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Two things had to happen before heavier-than-air flight became possible. First, flapping wings had to be ditched and replaced by a gliding mechanism. And secondly, engineers had to be able to call on a better power supply — the internal combustion engine.

3 scientists given Nobel Prize for cell research

Ironically, Nicolaus Otto had already patented this in From atmospheric flight, to space flight. The idea that we might one day send any object into space, let alone put men into orbit, was long regarded as preposterous. The scepticism was well-founded, since the correct technologies were simply not available.

To travel in space, a craft must reach escape velocity — for vehicles leaving Earth, this is To put this figure into perspective, the sound barrier is a mere 1, kilometres per hour, yet it was only broken in Jules Verne proposed a giant cannon in his novel From the Earth to the Moon. However, such a sudden burst of acceleration would inevitably kill any passengers instantly, and calculations have shown no cannon could be powerful enough to achieve escape velocity.

2. Thinking, Fast and Slow

The problem was effectively cracked in the early 20th century by two rocket researchers working independently — Konstantin Tsiolkovsky and Robert Goddard. Nonetheless, the first artificial satellite , Sputnik, was eventually launched in , and the first manned spaceflight followed four years later. Neither Tsiolkovsky nor Goddard lived to see it. It would mean that the atom would have to be shattered at will.

By , nuclear fission was better understood and researchers had realised that a chain reaction — one that, once started, would drive itself at increasing rates — could produce a huge explosion. In late , such a chain reaction was produced experimentally, and on August 6 the first atomic bomb used aggressively exploded over Hiroshima. Then, in , the USSR became the first country to supply some of its electricity from nuclear power with its Obninsk nuclear power plant.

According to the best theories of superconductivity, the phenomenon of superconductivity should not be possible above 30 kelvin. And yet some superconductors work perfectly well at 77 K.


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Superconductors — materials that conduct electricity with no resistance — were first discovered in To see the effect, a material normally has to be cooled to within a few degrees of absolute zero. Over the next 50 years, many superconducting materials were discovered and studied, and in a complete theory describing them was put forward by John Bardeen, Leon Cooper and John Schrieffer. The theory states that electrons within such materials move in so-called Cooper pairs.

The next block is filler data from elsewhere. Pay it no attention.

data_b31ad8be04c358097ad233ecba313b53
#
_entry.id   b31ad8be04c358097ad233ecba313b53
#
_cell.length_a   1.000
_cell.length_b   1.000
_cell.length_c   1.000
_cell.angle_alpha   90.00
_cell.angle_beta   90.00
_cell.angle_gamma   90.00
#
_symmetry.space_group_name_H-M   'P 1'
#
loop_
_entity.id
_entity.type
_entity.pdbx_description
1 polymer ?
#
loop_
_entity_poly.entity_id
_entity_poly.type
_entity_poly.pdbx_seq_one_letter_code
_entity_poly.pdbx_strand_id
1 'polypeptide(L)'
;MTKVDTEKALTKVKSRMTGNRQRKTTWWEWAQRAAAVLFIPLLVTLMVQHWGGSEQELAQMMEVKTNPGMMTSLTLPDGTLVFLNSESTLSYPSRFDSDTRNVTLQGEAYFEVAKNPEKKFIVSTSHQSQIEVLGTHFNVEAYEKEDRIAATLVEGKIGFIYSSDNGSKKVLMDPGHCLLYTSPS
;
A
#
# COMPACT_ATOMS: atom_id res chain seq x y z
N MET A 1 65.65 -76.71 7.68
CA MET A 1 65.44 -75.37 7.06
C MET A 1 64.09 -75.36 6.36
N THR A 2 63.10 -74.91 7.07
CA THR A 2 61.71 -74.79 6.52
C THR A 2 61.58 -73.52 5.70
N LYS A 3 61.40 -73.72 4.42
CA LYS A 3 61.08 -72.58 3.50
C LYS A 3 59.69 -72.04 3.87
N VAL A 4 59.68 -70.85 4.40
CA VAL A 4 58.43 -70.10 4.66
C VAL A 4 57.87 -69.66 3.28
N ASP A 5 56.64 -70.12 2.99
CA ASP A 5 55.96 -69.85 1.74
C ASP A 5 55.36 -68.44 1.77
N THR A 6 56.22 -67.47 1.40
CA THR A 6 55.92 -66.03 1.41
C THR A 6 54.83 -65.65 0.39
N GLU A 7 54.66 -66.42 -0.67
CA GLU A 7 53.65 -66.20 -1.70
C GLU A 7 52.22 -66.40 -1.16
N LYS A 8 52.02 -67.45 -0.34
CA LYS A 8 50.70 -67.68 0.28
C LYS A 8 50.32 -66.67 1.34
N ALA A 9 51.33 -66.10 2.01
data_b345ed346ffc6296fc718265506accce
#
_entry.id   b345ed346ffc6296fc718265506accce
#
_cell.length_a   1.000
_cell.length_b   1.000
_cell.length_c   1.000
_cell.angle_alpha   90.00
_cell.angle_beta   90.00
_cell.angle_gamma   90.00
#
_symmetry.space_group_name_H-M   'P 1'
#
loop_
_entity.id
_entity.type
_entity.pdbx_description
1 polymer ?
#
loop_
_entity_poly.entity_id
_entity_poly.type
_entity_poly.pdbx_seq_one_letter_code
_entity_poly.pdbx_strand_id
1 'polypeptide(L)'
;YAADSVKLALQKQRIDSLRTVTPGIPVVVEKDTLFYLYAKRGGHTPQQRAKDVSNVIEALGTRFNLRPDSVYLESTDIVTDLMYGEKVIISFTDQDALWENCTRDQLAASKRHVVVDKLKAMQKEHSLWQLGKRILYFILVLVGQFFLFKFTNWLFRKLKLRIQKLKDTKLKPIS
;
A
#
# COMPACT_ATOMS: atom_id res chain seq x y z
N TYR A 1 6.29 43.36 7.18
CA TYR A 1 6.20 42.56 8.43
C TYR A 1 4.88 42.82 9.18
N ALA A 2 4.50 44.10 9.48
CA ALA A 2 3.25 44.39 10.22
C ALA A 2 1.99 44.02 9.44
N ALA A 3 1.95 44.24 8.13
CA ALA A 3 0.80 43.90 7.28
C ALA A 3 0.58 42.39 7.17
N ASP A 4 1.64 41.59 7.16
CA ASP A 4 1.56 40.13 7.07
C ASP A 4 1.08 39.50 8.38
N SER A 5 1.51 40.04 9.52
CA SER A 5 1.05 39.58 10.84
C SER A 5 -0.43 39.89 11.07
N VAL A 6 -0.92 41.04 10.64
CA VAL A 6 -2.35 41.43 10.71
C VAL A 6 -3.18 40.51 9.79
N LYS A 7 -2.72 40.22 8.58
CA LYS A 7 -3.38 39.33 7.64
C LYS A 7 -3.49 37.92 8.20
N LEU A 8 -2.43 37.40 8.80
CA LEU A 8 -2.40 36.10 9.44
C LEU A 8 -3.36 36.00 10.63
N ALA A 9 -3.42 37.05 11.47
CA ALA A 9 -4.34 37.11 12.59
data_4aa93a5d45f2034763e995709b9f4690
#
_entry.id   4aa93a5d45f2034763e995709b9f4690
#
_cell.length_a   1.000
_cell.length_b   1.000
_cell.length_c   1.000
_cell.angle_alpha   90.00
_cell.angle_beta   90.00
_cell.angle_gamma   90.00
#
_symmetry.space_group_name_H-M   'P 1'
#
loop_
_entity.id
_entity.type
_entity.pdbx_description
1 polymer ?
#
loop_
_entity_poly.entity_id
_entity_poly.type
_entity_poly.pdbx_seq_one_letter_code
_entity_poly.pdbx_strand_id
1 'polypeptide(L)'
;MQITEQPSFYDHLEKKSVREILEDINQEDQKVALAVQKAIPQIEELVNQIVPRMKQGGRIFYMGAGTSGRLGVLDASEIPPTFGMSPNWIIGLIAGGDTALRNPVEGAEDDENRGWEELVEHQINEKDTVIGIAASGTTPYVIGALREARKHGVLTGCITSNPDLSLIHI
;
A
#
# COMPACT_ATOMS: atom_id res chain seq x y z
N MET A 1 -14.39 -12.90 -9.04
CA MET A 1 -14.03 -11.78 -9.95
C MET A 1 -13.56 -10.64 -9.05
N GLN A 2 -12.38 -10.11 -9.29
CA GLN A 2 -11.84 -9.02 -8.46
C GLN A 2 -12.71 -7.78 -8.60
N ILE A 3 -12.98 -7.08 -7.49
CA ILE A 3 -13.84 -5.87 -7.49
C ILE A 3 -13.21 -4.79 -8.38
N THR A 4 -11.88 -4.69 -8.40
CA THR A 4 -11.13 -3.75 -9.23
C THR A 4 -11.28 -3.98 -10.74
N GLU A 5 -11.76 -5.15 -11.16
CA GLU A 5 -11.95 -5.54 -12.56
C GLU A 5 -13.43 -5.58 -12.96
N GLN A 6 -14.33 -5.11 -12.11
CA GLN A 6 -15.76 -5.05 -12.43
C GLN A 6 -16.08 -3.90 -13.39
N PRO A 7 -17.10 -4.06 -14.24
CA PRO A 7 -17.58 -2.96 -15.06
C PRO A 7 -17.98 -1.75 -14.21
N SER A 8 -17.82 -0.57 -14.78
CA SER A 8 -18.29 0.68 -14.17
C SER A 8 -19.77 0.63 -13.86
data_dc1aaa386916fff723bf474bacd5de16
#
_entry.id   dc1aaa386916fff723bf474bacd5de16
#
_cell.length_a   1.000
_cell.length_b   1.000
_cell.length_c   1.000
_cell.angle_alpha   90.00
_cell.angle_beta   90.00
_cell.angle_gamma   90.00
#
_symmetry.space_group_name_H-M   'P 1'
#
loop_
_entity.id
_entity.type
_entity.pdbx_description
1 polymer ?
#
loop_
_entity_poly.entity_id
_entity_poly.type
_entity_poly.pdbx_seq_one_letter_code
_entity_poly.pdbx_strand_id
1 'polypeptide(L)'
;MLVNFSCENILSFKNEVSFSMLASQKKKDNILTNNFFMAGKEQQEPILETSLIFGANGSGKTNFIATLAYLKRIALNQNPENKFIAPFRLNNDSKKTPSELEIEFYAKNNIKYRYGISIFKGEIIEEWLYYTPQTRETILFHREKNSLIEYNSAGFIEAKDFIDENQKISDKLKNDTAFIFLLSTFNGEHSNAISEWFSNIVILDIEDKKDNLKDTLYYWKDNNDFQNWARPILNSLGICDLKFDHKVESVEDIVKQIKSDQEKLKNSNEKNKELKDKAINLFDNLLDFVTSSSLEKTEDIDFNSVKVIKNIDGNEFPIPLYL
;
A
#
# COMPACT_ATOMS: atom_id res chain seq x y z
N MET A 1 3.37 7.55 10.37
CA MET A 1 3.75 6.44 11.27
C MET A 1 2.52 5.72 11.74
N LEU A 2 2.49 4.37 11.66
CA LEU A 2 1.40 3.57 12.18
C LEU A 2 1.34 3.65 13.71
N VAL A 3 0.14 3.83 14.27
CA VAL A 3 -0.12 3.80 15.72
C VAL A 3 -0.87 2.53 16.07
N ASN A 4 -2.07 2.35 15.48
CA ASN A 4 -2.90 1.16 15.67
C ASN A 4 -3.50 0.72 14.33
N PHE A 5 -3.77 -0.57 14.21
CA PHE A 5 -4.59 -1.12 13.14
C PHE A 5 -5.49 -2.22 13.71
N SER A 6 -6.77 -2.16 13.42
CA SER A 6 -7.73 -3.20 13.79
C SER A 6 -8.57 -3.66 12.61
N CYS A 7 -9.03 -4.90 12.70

If a pair is held together strongly enough, it can withstand any impacts from the atoms of the material, and thus experiences zero electrical resistance. However, the theory suggested that this should only be true at extremely low temperatures, when the atoms only vibrate slightly. The highest cutoff temperature yet observed admittedly under pressure is K.

Nikola Tesla and Swami Vivekananda

Yet, quite how this is all possible remains a topic of intense research. People who think of black holes as a futuristic or modern idea may be surprised to learn that the basic concept was first mooted in , in a letter to the Royal Society penned by the geologist John Michell. However, throughout the 19th century the idea was rejected as outright ridiculous. This was because physicists thought of light as a wave in the ether — it was assumed to have no mass, and therefore to be immune to gravity.

It was not until Einstein published his theory of general relativity in that this view had to be seriously revised. But, once relativity was established, black holes became a serious proposition and their properties were worked out in detail by theoreticians such as Subrahmanyan Chandrasekhar. Astronomers then began searching for them, and accumulated evidence that black holes are common with one at the centre of many galaxies including our own and the biggest ones being responsible for high-energy cosmic rays.

Perhaps the debate has not been entirely settled, though. Devised by Ady Hershcovitch from the Brookhaven National Laboratory, the plasma window uses a magnetic field to fill a small region of space with plasma or ionised gas. The devices, developed by Hershcovitch and the company Acceleron, are used to reduce the energy demands of electron beam welding.